Published on May 20th, 2019 📆 | 3347 Views ⚑0
Official Huawei/Honor statement] Future Huawei phones reportedly won’t have access to Google services, including the Play Store
Last week, the United States added Huawei to its ‘Entity List’, meaning US companies can’t do business with Huawei without explicit government approval. A report from Reuters claims Google is ceasing most partnerships with Huawei, and future phones from the company won’t have access to the Play Store and other services.
Reuters claims that Google has stopped providing Huawei with hardware and software products, except those covered by open source licenses. In other words, while Huawei can still use Android itself, most proprietary services will be inaccessible — including the Google Play Store, Gmail, and presumably anything else that requires the closed-source Play Services Framework.
The exact details are still being discussed internally at Google, according to a source that spoke with Reuters. The move could also prevent Huawei from updating its existing phones, as the updates can’t be re-certified for Play Store access, risking the security of Huawei device owners. While security updates are part of AOSP and are still available to Huawei, Android’s system WebView is updated through the Play Store, and Play Protect is a core part of Google’s Android services.
Oh man. We’ll see where the Google/Huawei thing plays out, but inhibiting consumers from getting updated Android (more) in any way does not spark joy.
I’ve spent a lot of my career dealing with maybe-??, and fully recognize most people’s threat model isn’t usually nations.
— Lesley Carhart (@hacks4pancakes) May 19, 2019
If this ends up being true, it would be a critical blow to Huawei’s smartphone business. While the company could theoretically partner with non-American companies to provide alternatives to Google’s applications (or use the in-house operating system it has been working on for a while), the lack of Play Store access would be a major drawback to any potential buyers. Huawei already has clones of many popular services in its home country, including an app store, but most of those services are currently limited to China.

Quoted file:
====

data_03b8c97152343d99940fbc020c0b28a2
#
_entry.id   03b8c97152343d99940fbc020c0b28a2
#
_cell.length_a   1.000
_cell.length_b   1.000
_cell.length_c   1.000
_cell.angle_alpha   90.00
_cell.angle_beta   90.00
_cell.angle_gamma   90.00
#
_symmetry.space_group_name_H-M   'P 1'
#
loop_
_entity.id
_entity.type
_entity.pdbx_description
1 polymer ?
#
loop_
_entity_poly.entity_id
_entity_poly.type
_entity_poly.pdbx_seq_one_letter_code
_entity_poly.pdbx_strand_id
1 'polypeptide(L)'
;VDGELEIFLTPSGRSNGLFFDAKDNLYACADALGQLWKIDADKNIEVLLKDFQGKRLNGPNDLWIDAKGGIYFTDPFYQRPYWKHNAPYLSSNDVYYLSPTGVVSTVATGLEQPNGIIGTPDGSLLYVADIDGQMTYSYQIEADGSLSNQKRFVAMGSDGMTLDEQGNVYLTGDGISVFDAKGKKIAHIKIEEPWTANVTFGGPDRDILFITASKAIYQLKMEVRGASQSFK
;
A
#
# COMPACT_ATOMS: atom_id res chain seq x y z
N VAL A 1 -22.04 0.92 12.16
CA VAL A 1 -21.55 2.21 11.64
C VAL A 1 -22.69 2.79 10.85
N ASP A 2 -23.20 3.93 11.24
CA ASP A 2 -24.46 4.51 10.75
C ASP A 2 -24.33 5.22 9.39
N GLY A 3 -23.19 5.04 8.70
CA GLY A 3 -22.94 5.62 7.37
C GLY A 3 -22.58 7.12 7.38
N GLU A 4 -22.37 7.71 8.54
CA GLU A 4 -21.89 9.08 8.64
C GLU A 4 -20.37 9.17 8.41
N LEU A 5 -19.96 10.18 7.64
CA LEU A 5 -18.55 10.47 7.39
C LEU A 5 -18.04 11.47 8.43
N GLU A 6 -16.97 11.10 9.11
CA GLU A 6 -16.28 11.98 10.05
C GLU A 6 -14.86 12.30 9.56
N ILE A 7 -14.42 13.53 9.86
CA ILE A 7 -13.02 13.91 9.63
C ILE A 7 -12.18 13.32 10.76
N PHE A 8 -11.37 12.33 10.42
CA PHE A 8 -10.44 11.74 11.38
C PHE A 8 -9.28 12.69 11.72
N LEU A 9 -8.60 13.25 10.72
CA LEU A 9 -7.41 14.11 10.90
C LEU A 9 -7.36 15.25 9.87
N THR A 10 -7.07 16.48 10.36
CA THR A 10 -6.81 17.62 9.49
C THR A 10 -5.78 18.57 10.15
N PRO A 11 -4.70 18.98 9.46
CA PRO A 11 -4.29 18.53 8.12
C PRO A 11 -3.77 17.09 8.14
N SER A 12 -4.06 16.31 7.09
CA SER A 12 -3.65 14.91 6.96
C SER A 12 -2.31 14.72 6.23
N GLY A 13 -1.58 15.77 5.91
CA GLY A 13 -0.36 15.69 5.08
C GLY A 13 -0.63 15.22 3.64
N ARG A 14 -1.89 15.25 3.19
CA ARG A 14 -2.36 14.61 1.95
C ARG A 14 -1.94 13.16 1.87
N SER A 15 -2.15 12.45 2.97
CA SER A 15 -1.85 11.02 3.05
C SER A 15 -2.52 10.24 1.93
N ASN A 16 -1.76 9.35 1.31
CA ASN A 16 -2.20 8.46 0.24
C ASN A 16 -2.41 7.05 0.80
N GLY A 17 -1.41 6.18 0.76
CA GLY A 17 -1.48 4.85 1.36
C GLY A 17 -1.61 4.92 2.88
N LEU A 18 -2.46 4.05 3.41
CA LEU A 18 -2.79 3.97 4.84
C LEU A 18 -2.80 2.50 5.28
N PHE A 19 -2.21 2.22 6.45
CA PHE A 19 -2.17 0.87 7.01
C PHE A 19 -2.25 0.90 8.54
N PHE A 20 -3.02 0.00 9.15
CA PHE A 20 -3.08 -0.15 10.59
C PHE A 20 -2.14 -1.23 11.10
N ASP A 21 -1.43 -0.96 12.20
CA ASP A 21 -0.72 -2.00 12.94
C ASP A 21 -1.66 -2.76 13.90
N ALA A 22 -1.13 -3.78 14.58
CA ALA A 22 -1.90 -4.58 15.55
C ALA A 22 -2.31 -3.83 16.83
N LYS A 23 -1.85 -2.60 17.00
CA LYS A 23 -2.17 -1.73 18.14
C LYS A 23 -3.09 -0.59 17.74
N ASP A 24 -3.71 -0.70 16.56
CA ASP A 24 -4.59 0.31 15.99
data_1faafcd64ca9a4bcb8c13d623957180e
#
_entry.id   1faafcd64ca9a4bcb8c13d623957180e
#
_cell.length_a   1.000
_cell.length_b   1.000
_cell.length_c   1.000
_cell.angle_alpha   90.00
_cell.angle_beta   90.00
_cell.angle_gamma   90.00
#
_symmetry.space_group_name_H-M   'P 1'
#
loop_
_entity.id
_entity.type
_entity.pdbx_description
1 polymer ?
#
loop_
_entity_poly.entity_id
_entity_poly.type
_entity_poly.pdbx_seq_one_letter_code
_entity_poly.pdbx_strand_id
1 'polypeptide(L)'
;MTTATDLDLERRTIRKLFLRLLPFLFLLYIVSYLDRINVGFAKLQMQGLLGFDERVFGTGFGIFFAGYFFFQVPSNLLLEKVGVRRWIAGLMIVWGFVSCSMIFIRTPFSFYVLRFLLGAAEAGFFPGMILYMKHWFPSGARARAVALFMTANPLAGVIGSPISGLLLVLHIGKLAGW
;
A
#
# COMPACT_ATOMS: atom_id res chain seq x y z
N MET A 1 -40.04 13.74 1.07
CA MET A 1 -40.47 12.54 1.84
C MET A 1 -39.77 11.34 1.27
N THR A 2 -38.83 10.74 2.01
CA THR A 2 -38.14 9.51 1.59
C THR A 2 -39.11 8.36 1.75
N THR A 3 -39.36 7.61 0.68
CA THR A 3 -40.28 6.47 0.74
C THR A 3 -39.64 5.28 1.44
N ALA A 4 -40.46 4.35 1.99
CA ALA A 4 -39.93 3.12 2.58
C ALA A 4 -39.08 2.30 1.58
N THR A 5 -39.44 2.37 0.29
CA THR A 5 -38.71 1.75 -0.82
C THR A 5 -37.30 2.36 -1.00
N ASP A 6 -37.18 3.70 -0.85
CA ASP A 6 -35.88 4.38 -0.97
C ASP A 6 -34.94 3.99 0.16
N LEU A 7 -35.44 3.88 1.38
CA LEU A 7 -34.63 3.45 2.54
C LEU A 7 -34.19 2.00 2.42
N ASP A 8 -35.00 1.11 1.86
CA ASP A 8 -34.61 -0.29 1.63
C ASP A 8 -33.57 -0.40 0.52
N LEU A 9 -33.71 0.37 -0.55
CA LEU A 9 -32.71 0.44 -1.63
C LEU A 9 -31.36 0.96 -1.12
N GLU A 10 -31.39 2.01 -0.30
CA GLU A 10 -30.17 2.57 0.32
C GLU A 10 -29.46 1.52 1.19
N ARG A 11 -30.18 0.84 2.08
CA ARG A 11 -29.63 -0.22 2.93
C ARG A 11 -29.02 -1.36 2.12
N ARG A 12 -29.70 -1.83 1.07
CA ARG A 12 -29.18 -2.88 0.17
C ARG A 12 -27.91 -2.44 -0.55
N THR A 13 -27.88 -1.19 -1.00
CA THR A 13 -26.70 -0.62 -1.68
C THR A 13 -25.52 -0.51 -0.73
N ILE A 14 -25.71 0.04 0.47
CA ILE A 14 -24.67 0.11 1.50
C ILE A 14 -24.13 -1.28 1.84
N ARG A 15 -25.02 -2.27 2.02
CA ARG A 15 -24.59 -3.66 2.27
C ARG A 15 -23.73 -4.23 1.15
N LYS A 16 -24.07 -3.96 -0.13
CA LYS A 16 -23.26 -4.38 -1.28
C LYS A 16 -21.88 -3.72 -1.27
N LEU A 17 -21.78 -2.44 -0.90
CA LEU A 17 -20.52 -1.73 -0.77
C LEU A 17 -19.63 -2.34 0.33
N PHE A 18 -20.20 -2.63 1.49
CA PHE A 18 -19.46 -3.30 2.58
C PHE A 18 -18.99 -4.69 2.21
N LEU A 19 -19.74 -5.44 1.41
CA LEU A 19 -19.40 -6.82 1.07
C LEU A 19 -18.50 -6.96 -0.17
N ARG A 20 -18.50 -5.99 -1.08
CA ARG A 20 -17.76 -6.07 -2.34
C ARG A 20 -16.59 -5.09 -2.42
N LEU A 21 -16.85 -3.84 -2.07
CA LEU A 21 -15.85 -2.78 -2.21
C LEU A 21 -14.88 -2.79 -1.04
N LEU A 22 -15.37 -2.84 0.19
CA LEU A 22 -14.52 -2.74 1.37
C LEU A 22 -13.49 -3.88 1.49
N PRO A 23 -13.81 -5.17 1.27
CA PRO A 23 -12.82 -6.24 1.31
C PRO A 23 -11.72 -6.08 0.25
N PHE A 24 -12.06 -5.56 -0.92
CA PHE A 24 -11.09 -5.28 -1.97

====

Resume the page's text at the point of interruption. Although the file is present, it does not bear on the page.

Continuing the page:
We’ve reached out to Huawei and Google, but neither company has provided a statement yet. Since the initial report came out, both Engadget and The Verge have independently confirmed the details.
A Google spokesperson provided us with the following (brief) statement:
“We are complying with the order and reviewing the implications.”
“The order” refers to Huawei’s recent addition to the United States Department of Commerce’s Entity List, which we covered previously.
Google has released an updated statement:
“We are complying with the order and reviewing the implications. For users of our services, Google Play and the security protections from Google Play Protect will continue to function on existing Huawei devices.”
It’s nice that existing devices will continue to have access to Google Play, but it’s still not clear if updates for these devices will cause them to lose Play certification. The official Android Twitter account also posted a similar statement:
For Huawei users’ questions regarding our steps to comply w/ the recent US government actions: We assure you while we are complying with all US gov’t requirements, services like Google Play & security from Google Play Protect will keep functioning on your existing Huawei device.
— Android (@Android) May 20, 2019
Official statement from Huawei and sub-brand Honor
In a statement given to Reuters by email, Huawei has promised to continue supporting Huawei and Honor devices already in the hands of consumers with security updates before offering a cryptic response as to what may happen going forward. Its full statement reads as below:
Huawei will continue to provide security updates and after-sales services to all existing Huawei and Honor smartphone and tablet products, covering those that have been sold and that are still in stock globally.
We will continue to build a safe and sustainable software ecosystem, in order to provide the best experience for all users globally.
It’s known that the company has been working on its own operating system entirely separated from the Google ecosystem and the Android Open Source Project so it could be that those plans are brought forward as a consequence of recent developments.
We’ve also received a separate statement from sub-brand Honor, which is due to unveil its latest smartphone series on Tuesday, May 21 in London. It mimics the comments given to Reuters by Huawei but adds the following paragraph to the beginning of the statement:
Huawei has made substantial contributions to the development and growth of Android around the world. As one of Android’s key global partners, we have worked closely with their open-source platform to develop an ecosystem that has benefitted both users and the industry.
The launch event for the Honor 20 series will go ahead tomorrow as planned, with a clear business-as-usual air to our correspondence. We can expect little by way of official comment about this developing story at the event, but it will be interesting to see what the atmosphere is like.
According to WinFuture, the Chinese government has responded cautiously to the news and says it is closely monitoring the situation.